Fri | Jul 20, 2018

Editorial | Police panel good long-term model

Published:Sunday | July 3, 2016 | 12:00 AM

It is unfortunate that it took six years and that the constabulary had to be cornered into a probe into the conduct of its officers during the 2010 Tivoli Gardens operation, but the acceptance by the Police High Command of this recommendation of the commission of enquiry into the affair is a nonetheless important and welcome development.

Indeed, this undertaking is rendered more significant by the police's decision not to stack the proposed administrative review panel with only their own people, but to include at least one member each by the Police Service Commission (PSC) and the Police Civilian Oversight Authority (PCOA) and another independent member, whose selection is to be agreed by the PSC and PCOA. However, the chairmanship, and the basis of decision-making of the group, will be of importance.

For, as it is now proposed, three members of the review team will be 'independents', with three others from inside the constabulary. Assuming that decisions are arrived at by majority vote and the panel is chaired by a member of the constabulary, with a casting ballot going to the chair, reaching findings that seem adverse to the police could be problematic. Moreover, in circumstances like these, with a likely quasi-judicial approach to proceedings, decision-making by consensus is, on the face of it, untenable. Moreover, whatever the panel's findings, it is important that justice not only be done, but manifestly seen to have been done. In that regard, we would suggest another appointee, preferably a retired judge, be named to chair the panel, or that the chairmanship be reserved for one of the independents, perhaps the one to be selected by the PSC or the PCOA.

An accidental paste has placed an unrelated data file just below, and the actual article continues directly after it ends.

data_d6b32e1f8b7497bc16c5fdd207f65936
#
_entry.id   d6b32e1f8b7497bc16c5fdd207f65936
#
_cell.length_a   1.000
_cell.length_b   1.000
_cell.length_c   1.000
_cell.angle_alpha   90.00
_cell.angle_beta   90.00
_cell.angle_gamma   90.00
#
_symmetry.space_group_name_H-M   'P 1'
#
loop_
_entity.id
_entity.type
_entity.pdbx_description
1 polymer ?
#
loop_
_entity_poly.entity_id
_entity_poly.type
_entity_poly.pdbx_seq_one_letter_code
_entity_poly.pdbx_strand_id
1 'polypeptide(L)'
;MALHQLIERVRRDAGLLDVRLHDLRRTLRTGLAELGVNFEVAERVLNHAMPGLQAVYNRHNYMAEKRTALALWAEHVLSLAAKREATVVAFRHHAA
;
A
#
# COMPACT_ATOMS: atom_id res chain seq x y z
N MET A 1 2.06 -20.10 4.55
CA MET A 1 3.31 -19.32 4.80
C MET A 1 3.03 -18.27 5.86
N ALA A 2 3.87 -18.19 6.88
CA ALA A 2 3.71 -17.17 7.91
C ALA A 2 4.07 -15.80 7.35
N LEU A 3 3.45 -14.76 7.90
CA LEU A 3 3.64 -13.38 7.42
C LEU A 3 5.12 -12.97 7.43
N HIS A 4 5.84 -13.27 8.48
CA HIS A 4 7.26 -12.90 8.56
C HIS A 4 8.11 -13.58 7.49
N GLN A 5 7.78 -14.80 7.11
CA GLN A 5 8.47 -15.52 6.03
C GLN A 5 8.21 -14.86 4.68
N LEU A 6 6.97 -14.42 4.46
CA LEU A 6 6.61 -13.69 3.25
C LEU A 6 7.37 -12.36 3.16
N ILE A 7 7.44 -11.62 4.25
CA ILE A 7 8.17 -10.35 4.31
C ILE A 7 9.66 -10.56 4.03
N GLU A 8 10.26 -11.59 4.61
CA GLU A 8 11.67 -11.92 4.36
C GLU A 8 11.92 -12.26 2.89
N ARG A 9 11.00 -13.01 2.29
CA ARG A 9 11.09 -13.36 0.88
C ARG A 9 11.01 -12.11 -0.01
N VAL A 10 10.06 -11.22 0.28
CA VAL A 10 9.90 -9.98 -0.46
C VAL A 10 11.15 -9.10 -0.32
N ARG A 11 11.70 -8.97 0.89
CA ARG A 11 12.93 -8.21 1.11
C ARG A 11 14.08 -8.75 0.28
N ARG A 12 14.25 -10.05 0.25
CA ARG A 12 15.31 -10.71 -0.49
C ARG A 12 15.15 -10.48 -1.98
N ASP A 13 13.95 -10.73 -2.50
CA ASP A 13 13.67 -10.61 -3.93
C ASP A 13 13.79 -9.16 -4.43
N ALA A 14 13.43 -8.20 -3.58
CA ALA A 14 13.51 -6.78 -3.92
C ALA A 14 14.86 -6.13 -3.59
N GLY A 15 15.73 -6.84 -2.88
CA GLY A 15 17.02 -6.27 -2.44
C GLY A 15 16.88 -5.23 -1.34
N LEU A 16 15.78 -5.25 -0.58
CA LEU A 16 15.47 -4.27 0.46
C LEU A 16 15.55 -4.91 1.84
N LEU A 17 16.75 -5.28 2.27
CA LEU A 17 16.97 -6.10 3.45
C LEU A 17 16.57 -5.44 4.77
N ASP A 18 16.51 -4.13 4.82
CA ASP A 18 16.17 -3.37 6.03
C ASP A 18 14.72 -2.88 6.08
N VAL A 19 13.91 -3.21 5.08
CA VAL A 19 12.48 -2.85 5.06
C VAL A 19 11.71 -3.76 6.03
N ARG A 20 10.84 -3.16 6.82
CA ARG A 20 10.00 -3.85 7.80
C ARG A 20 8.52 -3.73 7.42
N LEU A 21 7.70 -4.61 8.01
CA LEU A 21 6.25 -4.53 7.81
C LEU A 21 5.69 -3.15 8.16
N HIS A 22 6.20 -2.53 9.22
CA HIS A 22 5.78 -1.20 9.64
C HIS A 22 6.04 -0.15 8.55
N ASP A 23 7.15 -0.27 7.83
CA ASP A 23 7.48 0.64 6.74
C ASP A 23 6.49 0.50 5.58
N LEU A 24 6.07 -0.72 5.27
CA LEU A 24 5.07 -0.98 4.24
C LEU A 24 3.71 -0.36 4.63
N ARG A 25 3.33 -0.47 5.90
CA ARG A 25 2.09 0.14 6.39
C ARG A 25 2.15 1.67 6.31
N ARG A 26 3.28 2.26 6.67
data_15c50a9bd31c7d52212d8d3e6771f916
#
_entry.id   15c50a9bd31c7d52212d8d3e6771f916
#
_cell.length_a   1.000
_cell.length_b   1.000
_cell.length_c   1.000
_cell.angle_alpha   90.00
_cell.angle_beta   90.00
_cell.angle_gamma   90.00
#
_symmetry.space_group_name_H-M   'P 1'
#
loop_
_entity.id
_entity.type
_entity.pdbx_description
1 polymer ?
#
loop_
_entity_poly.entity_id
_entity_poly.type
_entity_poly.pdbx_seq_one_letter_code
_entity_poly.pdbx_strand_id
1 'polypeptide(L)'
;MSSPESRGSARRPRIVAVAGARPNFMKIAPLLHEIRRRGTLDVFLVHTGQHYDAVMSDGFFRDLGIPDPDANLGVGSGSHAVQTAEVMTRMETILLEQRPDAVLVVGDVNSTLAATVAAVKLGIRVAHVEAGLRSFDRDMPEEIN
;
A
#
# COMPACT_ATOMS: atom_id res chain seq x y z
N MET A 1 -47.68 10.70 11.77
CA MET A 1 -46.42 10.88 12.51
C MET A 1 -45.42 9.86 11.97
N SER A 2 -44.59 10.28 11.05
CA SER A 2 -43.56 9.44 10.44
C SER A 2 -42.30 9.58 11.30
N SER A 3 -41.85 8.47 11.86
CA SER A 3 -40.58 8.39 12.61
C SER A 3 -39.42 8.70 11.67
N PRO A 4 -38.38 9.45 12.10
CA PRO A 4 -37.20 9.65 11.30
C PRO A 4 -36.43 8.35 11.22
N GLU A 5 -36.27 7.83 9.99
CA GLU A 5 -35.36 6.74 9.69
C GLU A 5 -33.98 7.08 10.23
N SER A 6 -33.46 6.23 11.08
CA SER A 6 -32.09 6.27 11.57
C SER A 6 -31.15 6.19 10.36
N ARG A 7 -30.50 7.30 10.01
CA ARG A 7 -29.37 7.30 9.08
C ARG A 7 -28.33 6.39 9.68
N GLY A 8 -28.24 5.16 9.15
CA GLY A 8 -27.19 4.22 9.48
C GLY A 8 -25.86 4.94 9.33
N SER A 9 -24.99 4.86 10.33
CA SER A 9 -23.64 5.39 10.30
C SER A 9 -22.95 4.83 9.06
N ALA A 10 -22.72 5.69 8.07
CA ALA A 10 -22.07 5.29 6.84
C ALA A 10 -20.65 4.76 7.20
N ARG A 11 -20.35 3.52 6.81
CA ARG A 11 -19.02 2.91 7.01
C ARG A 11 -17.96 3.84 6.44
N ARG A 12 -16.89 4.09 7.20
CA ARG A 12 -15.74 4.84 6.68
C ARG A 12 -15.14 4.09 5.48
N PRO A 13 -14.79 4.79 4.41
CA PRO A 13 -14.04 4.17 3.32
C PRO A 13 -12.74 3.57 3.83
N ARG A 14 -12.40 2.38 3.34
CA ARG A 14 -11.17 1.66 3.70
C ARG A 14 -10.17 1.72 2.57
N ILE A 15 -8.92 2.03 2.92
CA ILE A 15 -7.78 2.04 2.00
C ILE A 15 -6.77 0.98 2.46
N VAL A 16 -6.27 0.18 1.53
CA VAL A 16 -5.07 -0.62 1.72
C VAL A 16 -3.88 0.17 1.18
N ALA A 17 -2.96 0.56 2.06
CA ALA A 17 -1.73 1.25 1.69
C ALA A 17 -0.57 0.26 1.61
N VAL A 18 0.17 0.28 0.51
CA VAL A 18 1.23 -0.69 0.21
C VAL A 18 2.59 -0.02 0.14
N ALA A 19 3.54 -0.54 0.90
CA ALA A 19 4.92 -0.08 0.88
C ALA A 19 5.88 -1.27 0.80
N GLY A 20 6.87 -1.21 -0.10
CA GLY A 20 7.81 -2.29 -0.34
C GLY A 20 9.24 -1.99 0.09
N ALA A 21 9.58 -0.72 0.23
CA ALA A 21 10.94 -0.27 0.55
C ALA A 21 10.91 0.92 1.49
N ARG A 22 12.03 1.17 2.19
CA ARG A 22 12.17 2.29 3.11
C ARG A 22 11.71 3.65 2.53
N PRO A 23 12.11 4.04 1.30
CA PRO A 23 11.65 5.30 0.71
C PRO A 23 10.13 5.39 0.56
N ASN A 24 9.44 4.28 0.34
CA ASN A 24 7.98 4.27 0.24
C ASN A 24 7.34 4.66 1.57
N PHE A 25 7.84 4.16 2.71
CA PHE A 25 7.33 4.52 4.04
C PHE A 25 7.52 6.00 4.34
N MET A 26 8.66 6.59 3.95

The Tivoli operation, in its overarching construct and intent, was a justifiable action to arrest criminal fugitive and Tivoli Gardens strongman Christopher Coke, whose private militia not only resisted the attempt at his detention but threatened the stability of the Jamaican State. But, in parts, it seems to have gone badly wrong. At least 69 'civilians' died in the operation, many of them - the commission identified probably 20 - were victims of extrajudicial killings, mainly victims of the police's Mobile Reserve unit.

Indeed, the commission suggested that excesses in Tivoli were accommodated, if not permitted, by an incompetent ground leadership whose dereliction of duty made it difficult to identify and hold accountable those members of the force who may have been responsible for illegal killings. They named five still-serving police officers - Donovan Graham and Winchroy Budhoo, who were senior superintendents, but have since been promoted to assistant commissioners; Deputy Superintendent Everton Tabannah; and sergeants Steve Waugh and Mario Pratt - who "should never again be allowed to participate in internal security operations".

If this panel works well, it could be of value, on two fronts, to a constabulary that labours under a perception of itself as corrupt, unaccountable, untrustworthy and capricious. It could be the start of rebuilding of faith in the force, while providing a credible model for the conduct of future administrative reviews, which, in the past, were presumed to be whitewashes.

While the tone of some of the constabulary's responses to the commission's report seems defensive, they have generally been positive. It could be a starting point for genuine, sustained and required reform in the police force.